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CANADA'S LEADING INFORMATION SOURCE FOR THE METALWORKING INDUSTRY

CANADA'S LEADING INFORMATION SOURCE FOR THE METALWORKING INDUSTRY

TRUMPF and The Exploration Company cooperate on 3D printing spacecraft parts

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The Exploration Company uses 3D printers from TRUMPF to produce core components for the propulsion systems of its spacecraft. PHOTO courtesy The Exploration Company

TRUMPF and the European space-travel start-up The Exploration Company are cooperating on the construction of core components for spacecraft for missions in the earth’s orbit and to the moon.

As early as spring of 2024, the Exploration Company will use 3D printers from the laser specialist TRUMPF to print core components of the Huracán and Mistral engines for the Nyx Earth and Nyx Moon spacecraft in Planeg, Germany, near Munich. The aim is to make the Huracán engine reusable and refuelable in orbit with bio-methane and oxygen.

“Our aim is to offer space missions more cost-effectively than was previously possible. Our spacecraft can benefit from TRUMPF’s manufacturing and application expertise. TRUMPF has decades of experience in the production of high-precision components,” says Hélène Huby, CEO of The Exploration Company. The start-up company plans to send a space capsule to orbit the earth for several months in an initial mission in 2026. Starting in 2028, further missions are planned to go to the moon. The spacecraft will initially carry freight, but in the long term, people will also fly onboard.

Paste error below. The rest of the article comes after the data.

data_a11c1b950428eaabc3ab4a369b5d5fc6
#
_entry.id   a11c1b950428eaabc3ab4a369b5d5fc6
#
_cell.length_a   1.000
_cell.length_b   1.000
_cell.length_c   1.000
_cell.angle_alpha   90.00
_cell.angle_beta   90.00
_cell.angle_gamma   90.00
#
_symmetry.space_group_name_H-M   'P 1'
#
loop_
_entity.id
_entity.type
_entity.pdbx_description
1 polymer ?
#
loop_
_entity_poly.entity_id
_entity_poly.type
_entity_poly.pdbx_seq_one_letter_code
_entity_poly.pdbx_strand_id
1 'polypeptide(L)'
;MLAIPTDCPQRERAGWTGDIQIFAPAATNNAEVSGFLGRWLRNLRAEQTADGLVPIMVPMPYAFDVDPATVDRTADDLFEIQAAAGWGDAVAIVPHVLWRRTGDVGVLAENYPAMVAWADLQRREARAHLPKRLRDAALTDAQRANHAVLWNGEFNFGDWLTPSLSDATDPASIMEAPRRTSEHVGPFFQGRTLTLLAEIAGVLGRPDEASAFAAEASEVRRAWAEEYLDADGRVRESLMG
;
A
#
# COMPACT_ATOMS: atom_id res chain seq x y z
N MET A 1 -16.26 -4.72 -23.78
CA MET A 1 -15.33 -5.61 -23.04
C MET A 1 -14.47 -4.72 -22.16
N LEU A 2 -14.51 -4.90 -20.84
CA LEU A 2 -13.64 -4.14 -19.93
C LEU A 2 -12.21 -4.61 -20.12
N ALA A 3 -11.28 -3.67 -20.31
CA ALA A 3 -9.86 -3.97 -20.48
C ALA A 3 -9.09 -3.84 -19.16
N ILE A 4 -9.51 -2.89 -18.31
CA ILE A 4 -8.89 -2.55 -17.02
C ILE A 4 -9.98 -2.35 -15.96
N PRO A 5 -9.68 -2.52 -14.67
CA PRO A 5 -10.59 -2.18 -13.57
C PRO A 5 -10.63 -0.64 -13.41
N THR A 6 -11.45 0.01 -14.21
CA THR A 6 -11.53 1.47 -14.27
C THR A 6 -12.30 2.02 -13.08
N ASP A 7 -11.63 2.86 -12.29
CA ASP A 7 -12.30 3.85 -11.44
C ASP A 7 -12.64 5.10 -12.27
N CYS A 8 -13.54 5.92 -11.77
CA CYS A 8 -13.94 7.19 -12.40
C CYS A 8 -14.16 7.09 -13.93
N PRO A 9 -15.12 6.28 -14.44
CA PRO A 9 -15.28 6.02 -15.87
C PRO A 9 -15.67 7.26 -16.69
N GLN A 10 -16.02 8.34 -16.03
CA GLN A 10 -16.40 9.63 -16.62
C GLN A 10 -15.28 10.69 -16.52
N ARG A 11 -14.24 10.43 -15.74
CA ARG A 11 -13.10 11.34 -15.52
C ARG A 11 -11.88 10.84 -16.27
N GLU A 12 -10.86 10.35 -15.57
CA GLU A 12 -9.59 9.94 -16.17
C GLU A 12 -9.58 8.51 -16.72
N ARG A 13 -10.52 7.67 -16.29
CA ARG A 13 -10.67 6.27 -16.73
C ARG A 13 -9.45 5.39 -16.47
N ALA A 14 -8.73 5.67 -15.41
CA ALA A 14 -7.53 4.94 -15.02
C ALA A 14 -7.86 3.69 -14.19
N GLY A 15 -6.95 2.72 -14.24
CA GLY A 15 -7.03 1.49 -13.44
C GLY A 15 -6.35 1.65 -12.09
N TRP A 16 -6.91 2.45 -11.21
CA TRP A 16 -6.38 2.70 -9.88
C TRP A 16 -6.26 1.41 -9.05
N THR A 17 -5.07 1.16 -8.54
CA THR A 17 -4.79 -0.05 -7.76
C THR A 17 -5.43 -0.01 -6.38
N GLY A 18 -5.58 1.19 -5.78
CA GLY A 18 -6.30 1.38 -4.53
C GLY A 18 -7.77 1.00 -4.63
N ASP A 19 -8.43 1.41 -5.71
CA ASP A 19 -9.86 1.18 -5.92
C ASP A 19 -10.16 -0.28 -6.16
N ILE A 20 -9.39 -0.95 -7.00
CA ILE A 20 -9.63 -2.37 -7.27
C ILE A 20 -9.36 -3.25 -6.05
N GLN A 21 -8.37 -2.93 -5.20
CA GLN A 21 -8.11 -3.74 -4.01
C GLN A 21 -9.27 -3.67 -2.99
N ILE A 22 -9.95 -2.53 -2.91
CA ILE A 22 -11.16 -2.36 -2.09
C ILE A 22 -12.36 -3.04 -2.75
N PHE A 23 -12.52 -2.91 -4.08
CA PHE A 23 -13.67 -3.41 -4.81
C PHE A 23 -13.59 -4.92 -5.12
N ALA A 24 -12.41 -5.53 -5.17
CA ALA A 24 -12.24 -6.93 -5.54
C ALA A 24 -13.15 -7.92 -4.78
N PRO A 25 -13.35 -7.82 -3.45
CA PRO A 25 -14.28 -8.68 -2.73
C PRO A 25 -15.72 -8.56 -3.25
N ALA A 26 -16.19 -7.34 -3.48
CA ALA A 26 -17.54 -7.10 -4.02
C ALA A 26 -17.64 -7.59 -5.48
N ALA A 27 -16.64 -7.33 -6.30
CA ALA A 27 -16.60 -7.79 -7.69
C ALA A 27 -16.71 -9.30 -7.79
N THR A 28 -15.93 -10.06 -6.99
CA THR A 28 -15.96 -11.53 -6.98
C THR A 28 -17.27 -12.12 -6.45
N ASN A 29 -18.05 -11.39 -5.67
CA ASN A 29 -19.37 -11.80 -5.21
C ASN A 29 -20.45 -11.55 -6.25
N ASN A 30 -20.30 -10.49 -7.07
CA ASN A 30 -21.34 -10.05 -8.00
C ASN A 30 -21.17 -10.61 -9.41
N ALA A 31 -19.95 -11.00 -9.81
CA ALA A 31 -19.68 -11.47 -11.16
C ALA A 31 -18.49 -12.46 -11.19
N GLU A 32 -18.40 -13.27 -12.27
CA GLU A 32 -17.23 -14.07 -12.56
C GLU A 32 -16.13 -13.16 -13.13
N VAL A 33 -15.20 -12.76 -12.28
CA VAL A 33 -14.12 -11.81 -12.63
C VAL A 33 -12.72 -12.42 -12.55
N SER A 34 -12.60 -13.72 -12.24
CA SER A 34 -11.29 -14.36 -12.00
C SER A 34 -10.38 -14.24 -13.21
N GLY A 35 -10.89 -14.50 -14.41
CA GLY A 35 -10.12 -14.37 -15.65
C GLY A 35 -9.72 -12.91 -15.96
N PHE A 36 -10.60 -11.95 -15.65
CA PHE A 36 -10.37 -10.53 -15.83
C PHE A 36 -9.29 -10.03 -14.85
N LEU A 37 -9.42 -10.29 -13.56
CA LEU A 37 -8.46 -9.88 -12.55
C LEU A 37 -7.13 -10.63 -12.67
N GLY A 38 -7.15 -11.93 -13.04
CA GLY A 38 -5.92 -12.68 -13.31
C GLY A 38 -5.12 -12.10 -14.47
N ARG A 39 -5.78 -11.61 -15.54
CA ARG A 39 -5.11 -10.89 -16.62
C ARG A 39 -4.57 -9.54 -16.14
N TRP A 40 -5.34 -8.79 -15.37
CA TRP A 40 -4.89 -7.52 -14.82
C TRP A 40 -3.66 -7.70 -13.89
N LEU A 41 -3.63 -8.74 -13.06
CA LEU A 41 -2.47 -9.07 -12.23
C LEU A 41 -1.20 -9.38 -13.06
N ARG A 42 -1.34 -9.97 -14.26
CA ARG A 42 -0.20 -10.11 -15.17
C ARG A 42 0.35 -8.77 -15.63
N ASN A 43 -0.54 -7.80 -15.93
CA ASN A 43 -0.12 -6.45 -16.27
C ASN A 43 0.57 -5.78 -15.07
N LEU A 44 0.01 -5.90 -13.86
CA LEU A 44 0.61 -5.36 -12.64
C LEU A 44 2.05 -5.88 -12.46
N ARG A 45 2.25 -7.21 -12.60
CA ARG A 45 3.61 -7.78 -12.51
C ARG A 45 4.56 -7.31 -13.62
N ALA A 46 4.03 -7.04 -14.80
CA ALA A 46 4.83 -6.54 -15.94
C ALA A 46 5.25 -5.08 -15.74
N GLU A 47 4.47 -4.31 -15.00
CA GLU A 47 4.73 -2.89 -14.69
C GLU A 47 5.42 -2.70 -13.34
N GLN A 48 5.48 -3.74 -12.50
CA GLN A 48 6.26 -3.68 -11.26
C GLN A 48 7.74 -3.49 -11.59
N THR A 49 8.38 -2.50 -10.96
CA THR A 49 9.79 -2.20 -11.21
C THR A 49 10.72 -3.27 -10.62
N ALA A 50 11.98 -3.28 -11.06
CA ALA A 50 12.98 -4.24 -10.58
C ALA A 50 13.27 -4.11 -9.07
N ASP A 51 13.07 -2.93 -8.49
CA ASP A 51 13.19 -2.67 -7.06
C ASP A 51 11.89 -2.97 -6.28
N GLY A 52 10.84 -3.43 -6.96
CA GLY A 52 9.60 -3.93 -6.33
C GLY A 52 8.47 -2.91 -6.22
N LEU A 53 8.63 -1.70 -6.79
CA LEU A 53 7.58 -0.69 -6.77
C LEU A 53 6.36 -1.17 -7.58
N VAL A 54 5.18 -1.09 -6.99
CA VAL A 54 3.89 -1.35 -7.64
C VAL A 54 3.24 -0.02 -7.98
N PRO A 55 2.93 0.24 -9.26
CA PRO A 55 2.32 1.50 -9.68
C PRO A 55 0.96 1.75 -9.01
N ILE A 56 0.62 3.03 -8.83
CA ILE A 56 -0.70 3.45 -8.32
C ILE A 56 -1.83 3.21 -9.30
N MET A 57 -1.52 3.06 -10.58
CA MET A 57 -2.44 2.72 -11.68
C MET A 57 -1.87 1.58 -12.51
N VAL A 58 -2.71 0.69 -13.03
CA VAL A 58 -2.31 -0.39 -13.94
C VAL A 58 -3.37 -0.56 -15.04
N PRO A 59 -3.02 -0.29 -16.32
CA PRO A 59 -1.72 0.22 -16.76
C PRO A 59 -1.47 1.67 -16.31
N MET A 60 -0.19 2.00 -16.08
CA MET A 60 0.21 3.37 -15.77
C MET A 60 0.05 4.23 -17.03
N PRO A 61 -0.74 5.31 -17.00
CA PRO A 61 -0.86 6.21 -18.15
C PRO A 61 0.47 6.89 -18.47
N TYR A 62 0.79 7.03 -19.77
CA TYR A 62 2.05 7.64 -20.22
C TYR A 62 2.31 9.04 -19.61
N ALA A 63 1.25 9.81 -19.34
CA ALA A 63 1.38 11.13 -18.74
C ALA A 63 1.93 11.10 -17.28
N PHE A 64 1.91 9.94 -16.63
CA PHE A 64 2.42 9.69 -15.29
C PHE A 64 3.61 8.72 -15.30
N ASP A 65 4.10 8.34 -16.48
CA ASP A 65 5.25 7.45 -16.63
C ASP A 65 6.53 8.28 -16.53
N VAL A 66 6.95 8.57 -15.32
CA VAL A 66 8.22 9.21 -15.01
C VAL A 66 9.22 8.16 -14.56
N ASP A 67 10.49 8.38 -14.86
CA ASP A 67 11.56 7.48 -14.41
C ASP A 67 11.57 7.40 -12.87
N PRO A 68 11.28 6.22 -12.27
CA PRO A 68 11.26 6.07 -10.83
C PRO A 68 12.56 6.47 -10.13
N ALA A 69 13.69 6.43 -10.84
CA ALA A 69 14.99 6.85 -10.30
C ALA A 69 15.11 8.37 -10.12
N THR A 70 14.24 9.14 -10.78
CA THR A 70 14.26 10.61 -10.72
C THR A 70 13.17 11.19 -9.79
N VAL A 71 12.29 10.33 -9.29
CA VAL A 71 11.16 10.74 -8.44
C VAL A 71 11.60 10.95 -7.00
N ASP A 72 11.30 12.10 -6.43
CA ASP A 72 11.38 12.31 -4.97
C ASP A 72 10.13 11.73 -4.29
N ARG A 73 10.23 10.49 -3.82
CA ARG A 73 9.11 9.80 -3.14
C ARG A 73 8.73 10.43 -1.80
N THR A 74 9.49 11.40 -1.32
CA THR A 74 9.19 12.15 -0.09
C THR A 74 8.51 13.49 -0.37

So far, the start-up has raised 65 million euros from private and public investors. The European company employs a total of around 120 people at its sites in Planegg, Germany and Bordeaux, France. Commercial space travel is considered a growth industry. Experts have predicted that the global market for the production of aircraft and spacecraft would grow to 740 billion euros in 2023.

Aerospace companies rely on 3D printing

“With our 3D printing technology, we are driving the commercialization of the space-travel industry. If you want to be successful in the space-travel industry today, you have to use additive manufacturing,” says Tobias Brune, who is responsible for the additive manufacturing business at TRUMPF. Designers use additive manufacturing to combine entire assemblies into a single component. This saves weight and reduces complexity. Every gram saved reduces fuel costs. What’s more, the less complex components reduce the cost of safety tests before the rocket launch and increase the probability of a successful mission in space. 

With the help of 3D printers, The Exploration Company saves valuable raw materials. The systems only use the material that will ultimately fly into space. In the past, aerospace companies produced components using conventional manufacturing methods such as stamping, forging and casting, and much of the material ended up as waste.  

Additive manufacturing enables rapid prototype development, which normally takes a lot of time in the aerospace industry. With the design software, users can make improvements to the prototype at the click of a mouse. The 3D printer can then produce the new prototype within a few hours. With conventional manufacturing methods, the production of some of these complex geometries would not be possible or it would take up to several weeks or months.               

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